Webley MK VI: Rule Britannia

Webley revolvers today truly are symbols of imperial British might, and the MK VI is perhaps the most coveted, as most have been ruined by conversion to fire .45acp (a cartridge that is much more powerful that the .455 Webley loadings). In this video, we do some shooting with a true British icon.

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Transcript …

(multiple gun shots) – [Voiceover] I don’t think there’s a handgun more quintessentially British, than a fine Webley revolver.

This is a Webley Mark 6 produced in 1926, and they were adopted in 1915 and served until the 1960’s in the far corners of the Empire.

This example was made at the Royal Small Arms factory at Enfield, where they were made from 1921 until 26.

The Webleys are of a top break design, and you’ll notice the lever located on the rear of the gun to the left of the hammer.

This allows the gun to not only open to be loaded, but also auto ejects spent casings.

The Webley revolvers are single action, double action guns, so you can cock the hammer and pull the trigger or simply pull the trigger.

Ammunition used in this gun is 455 based on the Mark two cartridge.

There were six versions of this cartridge all in all.

And the Mark two being the most prolific.

You can load the guns one cartridge at a time, as was common with most service revolvers of the day, or if you’re lucky enough to have something called a Prideaux device, it loads all six chambers in one fell swoop.

However, these are quite rare and expensive, and I unfortunately don’t have one to show you.

This was my first time out with this gun, because the ammunition is extremely difficult to find.

You can make it yourself by turning down 45 long colt, but I got lucky and managed to find two boxes for sale.

So instead of me yammering on, let’s see what this thing can do.

(multiple gun shots) (metal snapping) (multiple gun shots) (metal snapping) So my only real gripe about the Webley revolver is the trigger pull.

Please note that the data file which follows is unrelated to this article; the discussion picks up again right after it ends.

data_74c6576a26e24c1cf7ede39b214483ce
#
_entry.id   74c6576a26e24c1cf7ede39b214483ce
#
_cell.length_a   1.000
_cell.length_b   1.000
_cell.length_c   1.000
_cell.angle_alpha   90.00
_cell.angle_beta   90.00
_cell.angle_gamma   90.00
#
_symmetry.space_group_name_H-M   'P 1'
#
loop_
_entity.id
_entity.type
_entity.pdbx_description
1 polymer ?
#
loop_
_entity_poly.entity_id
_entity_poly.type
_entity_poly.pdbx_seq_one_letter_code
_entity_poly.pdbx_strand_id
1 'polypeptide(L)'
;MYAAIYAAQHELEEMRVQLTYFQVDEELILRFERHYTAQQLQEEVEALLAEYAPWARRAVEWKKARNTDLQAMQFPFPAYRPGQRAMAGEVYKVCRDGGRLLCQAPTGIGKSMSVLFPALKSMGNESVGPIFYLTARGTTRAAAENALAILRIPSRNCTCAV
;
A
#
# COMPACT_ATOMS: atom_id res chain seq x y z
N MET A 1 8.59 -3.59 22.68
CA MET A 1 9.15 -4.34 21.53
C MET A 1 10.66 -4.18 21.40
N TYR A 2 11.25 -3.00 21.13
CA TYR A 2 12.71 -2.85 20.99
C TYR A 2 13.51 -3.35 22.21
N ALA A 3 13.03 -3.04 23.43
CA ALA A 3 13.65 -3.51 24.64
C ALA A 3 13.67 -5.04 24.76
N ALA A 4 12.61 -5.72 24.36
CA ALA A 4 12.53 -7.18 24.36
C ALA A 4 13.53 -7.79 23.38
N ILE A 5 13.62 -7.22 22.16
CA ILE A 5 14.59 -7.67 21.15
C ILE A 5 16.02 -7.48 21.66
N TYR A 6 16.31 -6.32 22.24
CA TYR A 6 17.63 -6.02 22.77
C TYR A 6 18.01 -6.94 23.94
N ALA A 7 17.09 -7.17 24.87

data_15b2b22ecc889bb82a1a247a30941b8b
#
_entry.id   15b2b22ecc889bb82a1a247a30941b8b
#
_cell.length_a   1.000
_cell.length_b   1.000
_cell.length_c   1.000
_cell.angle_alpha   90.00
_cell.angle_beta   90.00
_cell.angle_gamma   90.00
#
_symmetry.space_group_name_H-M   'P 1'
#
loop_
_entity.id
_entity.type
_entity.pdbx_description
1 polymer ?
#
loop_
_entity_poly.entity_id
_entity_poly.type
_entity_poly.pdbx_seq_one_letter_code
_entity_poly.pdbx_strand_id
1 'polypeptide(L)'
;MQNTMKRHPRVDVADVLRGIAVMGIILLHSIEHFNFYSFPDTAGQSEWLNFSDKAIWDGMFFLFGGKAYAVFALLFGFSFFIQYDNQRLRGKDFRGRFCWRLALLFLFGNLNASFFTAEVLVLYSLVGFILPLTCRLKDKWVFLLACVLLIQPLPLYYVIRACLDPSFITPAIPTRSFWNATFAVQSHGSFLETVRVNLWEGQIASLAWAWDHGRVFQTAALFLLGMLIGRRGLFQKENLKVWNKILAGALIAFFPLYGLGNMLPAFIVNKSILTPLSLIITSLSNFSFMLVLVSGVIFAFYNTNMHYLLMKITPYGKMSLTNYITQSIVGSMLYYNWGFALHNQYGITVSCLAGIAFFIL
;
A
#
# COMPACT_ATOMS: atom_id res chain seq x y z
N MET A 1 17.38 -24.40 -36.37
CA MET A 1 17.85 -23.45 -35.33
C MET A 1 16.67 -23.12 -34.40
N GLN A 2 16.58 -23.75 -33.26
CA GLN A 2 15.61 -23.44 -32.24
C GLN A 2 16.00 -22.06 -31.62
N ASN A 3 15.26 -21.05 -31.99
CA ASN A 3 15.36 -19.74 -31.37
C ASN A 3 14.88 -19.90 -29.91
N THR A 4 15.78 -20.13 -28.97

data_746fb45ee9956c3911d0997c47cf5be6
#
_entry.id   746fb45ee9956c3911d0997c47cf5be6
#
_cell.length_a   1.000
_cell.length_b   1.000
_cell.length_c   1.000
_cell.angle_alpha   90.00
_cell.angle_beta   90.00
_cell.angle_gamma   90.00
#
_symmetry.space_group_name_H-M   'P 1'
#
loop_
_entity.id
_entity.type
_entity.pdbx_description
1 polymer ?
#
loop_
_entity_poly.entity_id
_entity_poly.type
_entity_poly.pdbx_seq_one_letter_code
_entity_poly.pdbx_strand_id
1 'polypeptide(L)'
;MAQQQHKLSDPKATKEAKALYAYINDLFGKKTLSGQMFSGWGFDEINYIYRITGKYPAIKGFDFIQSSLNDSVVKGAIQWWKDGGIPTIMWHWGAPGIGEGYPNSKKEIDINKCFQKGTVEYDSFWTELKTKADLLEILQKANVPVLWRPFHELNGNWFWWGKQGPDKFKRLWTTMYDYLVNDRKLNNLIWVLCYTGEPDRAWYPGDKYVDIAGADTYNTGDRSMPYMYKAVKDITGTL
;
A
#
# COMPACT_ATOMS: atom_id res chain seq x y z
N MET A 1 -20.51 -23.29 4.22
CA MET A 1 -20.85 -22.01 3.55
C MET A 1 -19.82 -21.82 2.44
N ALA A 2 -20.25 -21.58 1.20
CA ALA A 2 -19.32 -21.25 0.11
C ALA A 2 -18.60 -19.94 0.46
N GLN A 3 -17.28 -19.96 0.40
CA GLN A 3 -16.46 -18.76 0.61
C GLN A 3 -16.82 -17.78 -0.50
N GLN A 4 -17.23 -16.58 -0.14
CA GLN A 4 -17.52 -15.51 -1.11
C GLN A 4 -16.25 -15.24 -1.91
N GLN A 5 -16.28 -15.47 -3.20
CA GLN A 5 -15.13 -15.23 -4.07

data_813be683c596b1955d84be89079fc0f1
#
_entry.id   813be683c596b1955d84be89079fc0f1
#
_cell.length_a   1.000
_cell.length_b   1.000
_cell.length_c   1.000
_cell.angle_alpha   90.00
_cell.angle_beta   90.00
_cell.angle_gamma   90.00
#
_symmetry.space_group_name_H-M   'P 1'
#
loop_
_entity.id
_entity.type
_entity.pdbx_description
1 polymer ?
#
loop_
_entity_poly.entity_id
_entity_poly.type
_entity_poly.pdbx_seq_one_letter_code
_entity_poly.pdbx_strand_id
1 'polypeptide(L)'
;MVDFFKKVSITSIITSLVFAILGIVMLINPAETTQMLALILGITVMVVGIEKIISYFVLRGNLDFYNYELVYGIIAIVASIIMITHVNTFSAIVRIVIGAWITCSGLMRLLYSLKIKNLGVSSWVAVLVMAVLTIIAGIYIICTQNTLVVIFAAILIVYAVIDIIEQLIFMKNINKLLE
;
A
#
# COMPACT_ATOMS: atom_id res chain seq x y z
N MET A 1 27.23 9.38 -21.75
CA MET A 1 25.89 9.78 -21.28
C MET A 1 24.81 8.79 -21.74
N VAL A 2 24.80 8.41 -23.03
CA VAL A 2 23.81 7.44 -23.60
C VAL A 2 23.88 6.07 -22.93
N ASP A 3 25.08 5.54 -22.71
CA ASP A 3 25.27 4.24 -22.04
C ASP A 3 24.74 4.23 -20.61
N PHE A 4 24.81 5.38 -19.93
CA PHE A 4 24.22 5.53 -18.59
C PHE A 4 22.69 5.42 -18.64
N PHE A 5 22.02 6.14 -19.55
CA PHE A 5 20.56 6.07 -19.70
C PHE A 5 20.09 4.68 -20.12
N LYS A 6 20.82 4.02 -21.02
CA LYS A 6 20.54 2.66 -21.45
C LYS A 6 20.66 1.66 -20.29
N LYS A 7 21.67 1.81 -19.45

In single action, it’s not very good, and in double action, it’s quite bad actually.

However, if you’ve been spoiled by a Smith and Wesson or Colt, this revolver probably won’t do it for you.

But damn, if it doesn’t look cool and shoot very well in spite of this.

(multiple gun shots) I can honestly say this was a really fun range day with this old classic British revolver.

It’s not a gun that you’re likely to see very often, especially in the original 455 caliber.

As most have been, in my opinion, ruined by being altered to fire 45 acp, which can also be very dangerous.

I started to get the hang of this gun towards the end, and I really wish I had more ammunition and it was more common.

However, such as the folly with some Old Mill SIRT guns.

Anyways, this is Alex C with TFBTV.

Really hope you enjoyed this video.

(patriotic music)

Alex C.

Alex is a Senior Writer for The Firearm Blog and Director of TFBTV.


  • De Facto

    I’ve always been interested in the Webley, though the somewhat obscure .455 chambering is sufficiently offputting that I’ve never tried to find one. While I realize many purists dislike it, If I found a Webley that had been converted to .45 ACP, couldn’t I just use low pressure loadings to fire it safely?

    • Tom

      Best to go the handload route as the “safe” loading for a Webley is well below that of the .45 ACP. Also AFAIK the bore of Webleys tends to be a little undersized so stick to soft lead bullets.

      • Fix Bayonets

        Rcbs makes a proper mold. 265gr hollow base, .455. The bores are dead on. It is the throats of the cylinders that are undersize, to bump up initial pressure, then once the bullet clears, the hollow base bumps up again to fill the grooves.

        Mine is shaved (I’m not made of money, it was 1/4 the cost of an unshaved one) and I use .45 ACP brass, with the aforementioned bullet over Unique. Works great. Added benefit, the proper .455 bullets are incredibly visually distinctive.

        I use once fired range pickup brass. It saves having to over expand it if it is already blown out a bit over factory brass. Also, it’s free.